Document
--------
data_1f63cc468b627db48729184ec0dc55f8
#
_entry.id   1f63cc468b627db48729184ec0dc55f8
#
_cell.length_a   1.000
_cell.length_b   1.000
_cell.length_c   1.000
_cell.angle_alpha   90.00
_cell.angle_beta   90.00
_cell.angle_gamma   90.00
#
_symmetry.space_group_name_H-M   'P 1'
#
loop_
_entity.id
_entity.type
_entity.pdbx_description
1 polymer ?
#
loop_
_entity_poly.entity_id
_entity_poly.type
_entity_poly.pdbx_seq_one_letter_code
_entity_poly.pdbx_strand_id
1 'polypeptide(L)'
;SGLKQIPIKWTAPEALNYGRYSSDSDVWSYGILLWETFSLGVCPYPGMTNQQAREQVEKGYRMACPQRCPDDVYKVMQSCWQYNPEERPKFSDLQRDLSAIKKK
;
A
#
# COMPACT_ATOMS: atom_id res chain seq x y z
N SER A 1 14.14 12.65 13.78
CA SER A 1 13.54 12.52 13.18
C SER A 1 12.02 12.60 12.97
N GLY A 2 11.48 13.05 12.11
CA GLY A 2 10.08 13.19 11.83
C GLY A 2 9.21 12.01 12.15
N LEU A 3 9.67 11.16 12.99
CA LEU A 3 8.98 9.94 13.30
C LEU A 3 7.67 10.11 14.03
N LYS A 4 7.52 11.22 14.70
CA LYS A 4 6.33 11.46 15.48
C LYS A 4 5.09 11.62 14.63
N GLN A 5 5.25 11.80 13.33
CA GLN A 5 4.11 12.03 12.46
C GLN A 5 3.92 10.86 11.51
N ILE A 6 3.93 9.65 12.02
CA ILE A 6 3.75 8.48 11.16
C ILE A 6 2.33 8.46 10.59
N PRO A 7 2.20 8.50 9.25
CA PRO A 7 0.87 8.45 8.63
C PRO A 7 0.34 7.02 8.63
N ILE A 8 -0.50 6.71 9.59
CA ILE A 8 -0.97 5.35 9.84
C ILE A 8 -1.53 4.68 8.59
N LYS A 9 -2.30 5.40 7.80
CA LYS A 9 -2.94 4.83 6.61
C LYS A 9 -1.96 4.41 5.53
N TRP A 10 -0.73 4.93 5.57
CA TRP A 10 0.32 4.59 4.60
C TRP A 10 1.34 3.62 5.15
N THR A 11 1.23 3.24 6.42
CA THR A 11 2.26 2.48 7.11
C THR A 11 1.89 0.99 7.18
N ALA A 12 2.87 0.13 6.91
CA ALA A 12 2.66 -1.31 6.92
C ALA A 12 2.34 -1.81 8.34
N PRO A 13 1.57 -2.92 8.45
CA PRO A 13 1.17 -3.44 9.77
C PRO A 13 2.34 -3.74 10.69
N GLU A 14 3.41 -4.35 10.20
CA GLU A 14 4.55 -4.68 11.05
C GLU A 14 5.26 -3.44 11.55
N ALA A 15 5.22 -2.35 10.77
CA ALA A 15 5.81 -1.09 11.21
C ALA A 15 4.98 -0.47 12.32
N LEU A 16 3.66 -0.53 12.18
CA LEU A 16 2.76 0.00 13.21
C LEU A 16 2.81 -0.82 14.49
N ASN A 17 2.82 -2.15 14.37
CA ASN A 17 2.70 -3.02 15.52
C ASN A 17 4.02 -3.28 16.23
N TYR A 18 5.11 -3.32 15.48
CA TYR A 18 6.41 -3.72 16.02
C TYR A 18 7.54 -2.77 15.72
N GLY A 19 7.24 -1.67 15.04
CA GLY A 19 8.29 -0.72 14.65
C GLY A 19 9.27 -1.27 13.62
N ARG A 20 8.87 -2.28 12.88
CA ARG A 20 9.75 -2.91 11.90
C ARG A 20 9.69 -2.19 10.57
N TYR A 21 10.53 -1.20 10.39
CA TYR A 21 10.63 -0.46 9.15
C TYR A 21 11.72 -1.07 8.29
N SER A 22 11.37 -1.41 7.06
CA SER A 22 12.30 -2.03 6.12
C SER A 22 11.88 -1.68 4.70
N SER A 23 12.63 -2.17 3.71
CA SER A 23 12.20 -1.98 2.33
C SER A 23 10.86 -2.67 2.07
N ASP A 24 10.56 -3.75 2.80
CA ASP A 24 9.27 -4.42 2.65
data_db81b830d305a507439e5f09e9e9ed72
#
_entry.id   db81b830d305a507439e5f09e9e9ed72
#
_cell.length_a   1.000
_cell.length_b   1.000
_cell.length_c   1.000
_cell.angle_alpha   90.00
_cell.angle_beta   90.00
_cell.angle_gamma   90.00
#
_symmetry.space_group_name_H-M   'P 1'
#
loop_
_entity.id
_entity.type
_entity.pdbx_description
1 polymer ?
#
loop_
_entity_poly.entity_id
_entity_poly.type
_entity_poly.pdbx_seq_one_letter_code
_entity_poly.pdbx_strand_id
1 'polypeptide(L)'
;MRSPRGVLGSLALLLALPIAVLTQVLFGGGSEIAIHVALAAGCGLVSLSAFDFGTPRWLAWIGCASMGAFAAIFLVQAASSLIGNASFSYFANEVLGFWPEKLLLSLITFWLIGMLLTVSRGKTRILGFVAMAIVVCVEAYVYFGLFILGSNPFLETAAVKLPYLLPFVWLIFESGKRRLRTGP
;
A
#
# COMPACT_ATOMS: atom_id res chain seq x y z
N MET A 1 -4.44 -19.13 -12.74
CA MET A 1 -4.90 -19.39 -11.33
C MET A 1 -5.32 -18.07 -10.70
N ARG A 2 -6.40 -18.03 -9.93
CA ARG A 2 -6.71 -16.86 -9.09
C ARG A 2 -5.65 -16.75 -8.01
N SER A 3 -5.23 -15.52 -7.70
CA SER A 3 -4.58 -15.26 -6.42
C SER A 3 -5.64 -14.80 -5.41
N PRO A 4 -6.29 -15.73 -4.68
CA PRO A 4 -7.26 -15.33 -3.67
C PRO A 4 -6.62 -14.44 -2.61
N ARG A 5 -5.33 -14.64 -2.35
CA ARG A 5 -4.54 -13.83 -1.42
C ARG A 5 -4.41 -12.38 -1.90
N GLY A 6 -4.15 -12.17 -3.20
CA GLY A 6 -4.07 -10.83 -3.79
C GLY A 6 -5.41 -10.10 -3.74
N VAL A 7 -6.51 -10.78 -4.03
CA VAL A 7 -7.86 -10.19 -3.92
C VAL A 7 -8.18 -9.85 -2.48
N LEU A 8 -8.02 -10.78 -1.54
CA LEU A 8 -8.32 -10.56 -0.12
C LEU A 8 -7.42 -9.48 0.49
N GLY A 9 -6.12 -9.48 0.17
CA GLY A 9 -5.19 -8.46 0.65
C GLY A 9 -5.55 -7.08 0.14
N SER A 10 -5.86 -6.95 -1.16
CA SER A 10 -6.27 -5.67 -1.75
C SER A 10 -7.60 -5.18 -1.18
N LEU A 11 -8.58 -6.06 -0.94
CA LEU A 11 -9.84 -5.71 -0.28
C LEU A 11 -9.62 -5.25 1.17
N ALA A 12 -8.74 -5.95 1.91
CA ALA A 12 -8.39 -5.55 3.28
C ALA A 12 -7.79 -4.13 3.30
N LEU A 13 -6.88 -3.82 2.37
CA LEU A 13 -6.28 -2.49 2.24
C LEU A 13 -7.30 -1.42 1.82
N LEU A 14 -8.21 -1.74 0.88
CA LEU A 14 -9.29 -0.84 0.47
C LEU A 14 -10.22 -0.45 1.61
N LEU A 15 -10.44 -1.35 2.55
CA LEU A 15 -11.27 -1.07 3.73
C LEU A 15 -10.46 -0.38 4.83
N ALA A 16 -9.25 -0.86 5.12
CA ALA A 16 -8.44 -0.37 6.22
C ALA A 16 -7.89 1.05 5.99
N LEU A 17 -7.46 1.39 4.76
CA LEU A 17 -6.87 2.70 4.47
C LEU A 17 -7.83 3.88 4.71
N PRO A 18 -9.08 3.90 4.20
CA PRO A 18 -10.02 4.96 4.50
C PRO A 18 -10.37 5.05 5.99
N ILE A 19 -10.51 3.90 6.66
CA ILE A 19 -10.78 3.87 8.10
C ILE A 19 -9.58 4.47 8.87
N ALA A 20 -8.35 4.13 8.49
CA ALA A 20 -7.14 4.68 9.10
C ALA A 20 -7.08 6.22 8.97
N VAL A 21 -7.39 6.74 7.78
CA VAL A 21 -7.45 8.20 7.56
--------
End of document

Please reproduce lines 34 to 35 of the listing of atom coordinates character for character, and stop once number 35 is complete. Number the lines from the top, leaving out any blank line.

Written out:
N GLY A 2 11.48 13.05 12.11
CA GLY A 2 10.08 13.19 11.83